Sunday, November 19, 2006
Far away thoughts
Finally the winds and rain are sweeping the bulk of the golden brown leaves from the trees around the Square. It's back-ache time again, with so much raking to do after each big storm, or else get overwhelmed. Ten bin bags of leaves to take to the rubbish tip each time, forty kilos or so, three or four trips during November, despite the fact that the lawn contract maintance people put in a weekly visit, weather permitting, and shift lorry loads of leaves from the knee high drifts on the grass in the middle. This month is averagely warmer than the same time last year. I have yet to see my breath making mist as I labour at the leaves this year.
On a few days when the temperature went almost to zero and there was a modicum of frost, I wore my ski jacket. It made me think of Switzerland and memories of much colder days past. Eventually this sentiment drove me to the EasyJet site, to book a flight to Geneva for my winter leave in January. This year I'll have worked six straight months with no more than a four day autumn break, and few regular days off to punctuate the working week - my own fault entirely. With a week's holiday in hand, I'll be able to stay away for nearly three weeks. I need it now really, but have to practice patience. Making the booking is a definite commitment however. Now I have to make some decent plans, to make sure I get to see all the old friends I'd like to during my sojourn, and have time to spend in the Jura and maybe even the Alps, absorbing the scenery which has so deeply touched my inner life over the past twenty years or so.
Living in a city built across a coastal plain means for me a bit of an effort to get to a place where the surrounding chain of hills (100 metres max) is visible. I was brought up in a Welsh Valleys village, where in every direction Psalm 121 "I will lift up mine eyes to the hills." came true. Despite the ravages of coal mining on the environment, we were still surrounded by lovely woodlands and pastures, and had mostly a green hilltop horizon to gaze at. My first discovery of the much vaster scale of mountains in the centre of Western Europe was an experience which brought tears of emotion to my eyes as a young adult, and indeed still does whenever I revisit.
Clare says she feels overwhelmed and diminished by the scale. For me it's the opposite. I was glad to quit the Valleys as a young man since in those days I felt the environment constrained my spirit. When I discovered, some years later the large scale version, it was as if I found somewhere that I could expand to the full, in awe and wonder at the beauty of creation. Soon I understood why so many monasteries and hermitages have been established in places of outstanding natural beauty. The hardships of ascetic life are well balanced by the joys of truly aesthetic environment. Despite all the pleasing architectural marvels, not to mention great award winning parks and gardens of this city in the plain, my experience of it more resembles that of being in a wasteland. Everything, even the naturally beautiful things here, are managed by man. Wilderness places, with or without people, charged with natural beauty, and some of the unpredictable dynamics of nature, speak to me deeply.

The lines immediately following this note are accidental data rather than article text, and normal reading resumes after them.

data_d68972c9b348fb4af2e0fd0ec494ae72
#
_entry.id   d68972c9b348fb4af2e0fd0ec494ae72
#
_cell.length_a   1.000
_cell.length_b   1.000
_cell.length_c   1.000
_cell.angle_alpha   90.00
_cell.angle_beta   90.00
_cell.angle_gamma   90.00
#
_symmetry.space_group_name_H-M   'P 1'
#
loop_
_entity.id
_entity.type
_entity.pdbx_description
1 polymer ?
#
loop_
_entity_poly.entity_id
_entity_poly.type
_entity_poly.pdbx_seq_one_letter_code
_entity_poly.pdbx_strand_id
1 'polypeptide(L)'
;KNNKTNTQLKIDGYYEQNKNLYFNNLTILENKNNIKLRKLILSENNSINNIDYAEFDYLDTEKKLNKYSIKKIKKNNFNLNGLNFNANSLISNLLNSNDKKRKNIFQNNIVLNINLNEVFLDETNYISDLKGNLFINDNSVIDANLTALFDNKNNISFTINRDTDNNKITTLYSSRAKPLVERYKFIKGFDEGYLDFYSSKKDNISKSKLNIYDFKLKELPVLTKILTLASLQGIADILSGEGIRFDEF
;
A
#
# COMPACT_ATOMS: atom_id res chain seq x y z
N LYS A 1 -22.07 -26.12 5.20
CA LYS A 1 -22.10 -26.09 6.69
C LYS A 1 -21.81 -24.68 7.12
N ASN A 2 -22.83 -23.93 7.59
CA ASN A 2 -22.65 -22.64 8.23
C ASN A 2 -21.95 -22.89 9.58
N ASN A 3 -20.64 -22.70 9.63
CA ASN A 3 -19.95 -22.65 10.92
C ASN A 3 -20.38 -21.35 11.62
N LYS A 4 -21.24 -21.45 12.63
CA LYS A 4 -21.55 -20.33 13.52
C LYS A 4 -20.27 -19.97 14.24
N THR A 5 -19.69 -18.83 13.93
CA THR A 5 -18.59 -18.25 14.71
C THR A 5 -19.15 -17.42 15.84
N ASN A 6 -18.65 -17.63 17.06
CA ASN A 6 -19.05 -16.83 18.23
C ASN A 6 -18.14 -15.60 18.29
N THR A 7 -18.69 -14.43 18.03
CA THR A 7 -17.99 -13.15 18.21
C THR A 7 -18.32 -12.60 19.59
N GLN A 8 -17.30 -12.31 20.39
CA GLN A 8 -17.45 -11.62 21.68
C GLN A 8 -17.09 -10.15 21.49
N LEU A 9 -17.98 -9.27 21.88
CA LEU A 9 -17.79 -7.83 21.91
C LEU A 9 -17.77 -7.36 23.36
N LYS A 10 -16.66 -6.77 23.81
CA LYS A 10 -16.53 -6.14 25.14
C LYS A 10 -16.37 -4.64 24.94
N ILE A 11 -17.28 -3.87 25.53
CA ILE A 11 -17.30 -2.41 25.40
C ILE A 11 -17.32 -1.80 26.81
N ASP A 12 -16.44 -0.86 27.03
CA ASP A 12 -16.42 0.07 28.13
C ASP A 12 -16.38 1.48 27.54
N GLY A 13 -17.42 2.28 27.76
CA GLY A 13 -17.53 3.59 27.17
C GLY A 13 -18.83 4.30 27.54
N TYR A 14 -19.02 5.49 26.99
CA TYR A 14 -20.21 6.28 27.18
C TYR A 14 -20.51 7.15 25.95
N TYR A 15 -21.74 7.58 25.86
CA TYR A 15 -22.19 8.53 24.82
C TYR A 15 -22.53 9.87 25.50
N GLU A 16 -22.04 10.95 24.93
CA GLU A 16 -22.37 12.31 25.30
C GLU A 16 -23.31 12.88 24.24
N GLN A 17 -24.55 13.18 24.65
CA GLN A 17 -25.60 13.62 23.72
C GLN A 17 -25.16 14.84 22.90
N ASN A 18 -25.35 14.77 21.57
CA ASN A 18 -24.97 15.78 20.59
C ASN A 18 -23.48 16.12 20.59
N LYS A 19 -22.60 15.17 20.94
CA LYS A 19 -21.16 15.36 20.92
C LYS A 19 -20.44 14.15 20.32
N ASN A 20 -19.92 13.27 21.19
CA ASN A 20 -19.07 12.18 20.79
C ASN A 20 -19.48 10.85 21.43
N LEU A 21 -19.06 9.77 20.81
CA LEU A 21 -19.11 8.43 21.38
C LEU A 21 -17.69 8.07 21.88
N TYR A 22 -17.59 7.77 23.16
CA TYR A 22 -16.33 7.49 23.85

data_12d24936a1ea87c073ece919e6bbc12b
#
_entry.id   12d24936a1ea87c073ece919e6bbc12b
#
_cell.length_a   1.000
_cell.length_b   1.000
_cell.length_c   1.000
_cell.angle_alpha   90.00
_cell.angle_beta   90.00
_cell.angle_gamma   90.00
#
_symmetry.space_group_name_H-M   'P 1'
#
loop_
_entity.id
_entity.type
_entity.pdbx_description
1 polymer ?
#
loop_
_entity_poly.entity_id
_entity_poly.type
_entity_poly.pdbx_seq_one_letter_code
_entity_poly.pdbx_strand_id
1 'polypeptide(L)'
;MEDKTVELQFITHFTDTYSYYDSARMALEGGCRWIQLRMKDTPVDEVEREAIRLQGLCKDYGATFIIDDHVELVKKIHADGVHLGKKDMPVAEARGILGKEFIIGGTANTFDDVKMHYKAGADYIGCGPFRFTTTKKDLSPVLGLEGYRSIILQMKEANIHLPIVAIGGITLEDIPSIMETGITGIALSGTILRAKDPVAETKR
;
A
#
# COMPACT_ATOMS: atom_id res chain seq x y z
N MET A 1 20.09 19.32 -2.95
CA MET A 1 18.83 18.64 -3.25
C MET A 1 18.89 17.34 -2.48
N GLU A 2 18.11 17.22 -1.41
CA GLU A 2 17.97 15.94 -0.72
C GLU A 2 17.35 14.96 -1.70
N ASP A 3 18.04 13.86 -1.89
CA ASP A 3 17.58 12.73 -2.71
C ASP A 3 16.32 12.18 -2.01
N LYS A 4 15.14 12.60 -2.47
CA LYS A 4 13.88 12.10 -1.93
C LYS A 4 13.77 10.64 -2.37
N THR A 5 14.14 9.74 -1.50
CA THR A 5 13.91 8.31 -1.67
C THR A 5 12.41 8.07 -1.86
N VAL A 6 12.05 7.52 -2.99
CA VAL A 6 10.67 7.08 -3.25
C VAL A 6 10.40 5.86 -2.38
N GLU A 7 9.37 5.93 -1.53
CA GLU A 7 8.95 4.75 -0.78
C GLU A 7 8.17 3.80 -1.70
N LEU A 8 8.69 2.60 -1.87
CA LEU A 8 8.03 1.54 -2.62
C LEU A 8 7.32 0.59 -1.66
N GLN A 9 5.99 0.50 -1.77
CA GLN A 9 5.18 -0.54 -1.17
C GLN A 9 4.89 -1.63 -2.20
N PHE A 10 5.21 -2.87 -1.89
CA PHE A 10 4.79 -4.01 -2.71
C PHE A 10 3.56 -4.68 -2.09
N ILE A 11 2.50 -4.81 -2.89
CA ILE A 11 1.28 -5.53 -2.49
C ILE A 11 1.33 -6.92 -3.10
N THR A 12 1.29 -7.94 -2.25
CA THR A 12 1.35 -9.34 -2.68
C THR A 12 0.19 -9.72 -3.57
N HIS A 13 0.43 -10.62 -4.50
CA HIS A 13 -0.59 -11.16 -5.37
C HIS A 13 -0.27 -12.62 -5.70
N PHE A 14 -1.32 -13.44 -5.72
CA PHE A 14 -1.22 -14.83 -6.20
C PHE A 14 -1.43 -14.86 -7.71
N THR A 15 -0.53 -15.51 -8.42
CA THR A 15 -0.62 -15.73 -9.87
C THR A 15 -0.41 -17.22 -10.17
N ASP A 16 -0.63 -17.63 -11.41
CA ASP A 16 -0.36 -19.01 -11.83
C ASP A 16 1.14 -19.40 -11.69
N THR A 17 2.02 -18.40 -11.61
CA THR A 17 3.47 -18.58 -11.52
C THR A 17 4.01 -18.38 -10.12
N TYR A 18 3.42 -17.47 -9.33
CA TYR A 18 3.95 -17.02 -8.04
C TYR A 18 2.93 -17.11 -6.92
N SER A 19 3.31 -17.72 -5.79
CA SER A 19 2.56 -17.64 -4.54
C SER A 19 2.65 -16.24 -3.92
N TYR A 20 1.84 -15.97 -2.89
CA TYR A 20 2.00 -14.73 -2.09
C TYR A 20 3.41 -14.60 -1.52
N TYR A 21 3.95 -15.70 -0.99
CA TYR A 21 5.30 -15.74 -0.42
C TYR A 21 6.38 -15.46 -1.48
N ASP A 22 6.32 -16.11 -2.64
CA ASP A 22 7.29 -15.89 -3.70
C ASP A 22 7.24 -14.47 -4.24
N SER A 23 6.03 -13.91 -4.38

These days, we discuss more frequently what we'll do when we retire - another three and a half years or so from now. We can't make up our minds. We'd love to be close to our children and their families, though there's no guarantee we'll all want to live in the same region, even though being close enough to visit each other is important to us all. One way or another, provided I am fit and healthy, I'd like to spend time living again in a mountainous area of outstanding natural beauty, or perhaps several diffrent places in spells over a period of years. Maybe Andalusia, or the Valais, the French Jura, or the Brecon Beacons. With careful budgeting and a simple enough lifestyle it might just be possible. Each region has its distinctive characteristics and culture that can best be savoured by resting a while through the passage of seasons. There's much more to experience than the transient visitor can ever take in. And why do this? To have sufficient time, God willing, to contemplate the beauty of creation to the full, and return praise and glory to its almighty Creator.
Often it seems, in the city, we are too busy and preoccupied to give enough time to the adoration and worship that really belongs to a life that takes seriously relationship with God. I see God's grace and beauty in my neighbour and in the stranger, in all sorts of people every day, but it never feels enough to stop there. I just have to get away, be somewhere with a horizon not man-made before me to draw strength and perspective and a bigger better sense of being human.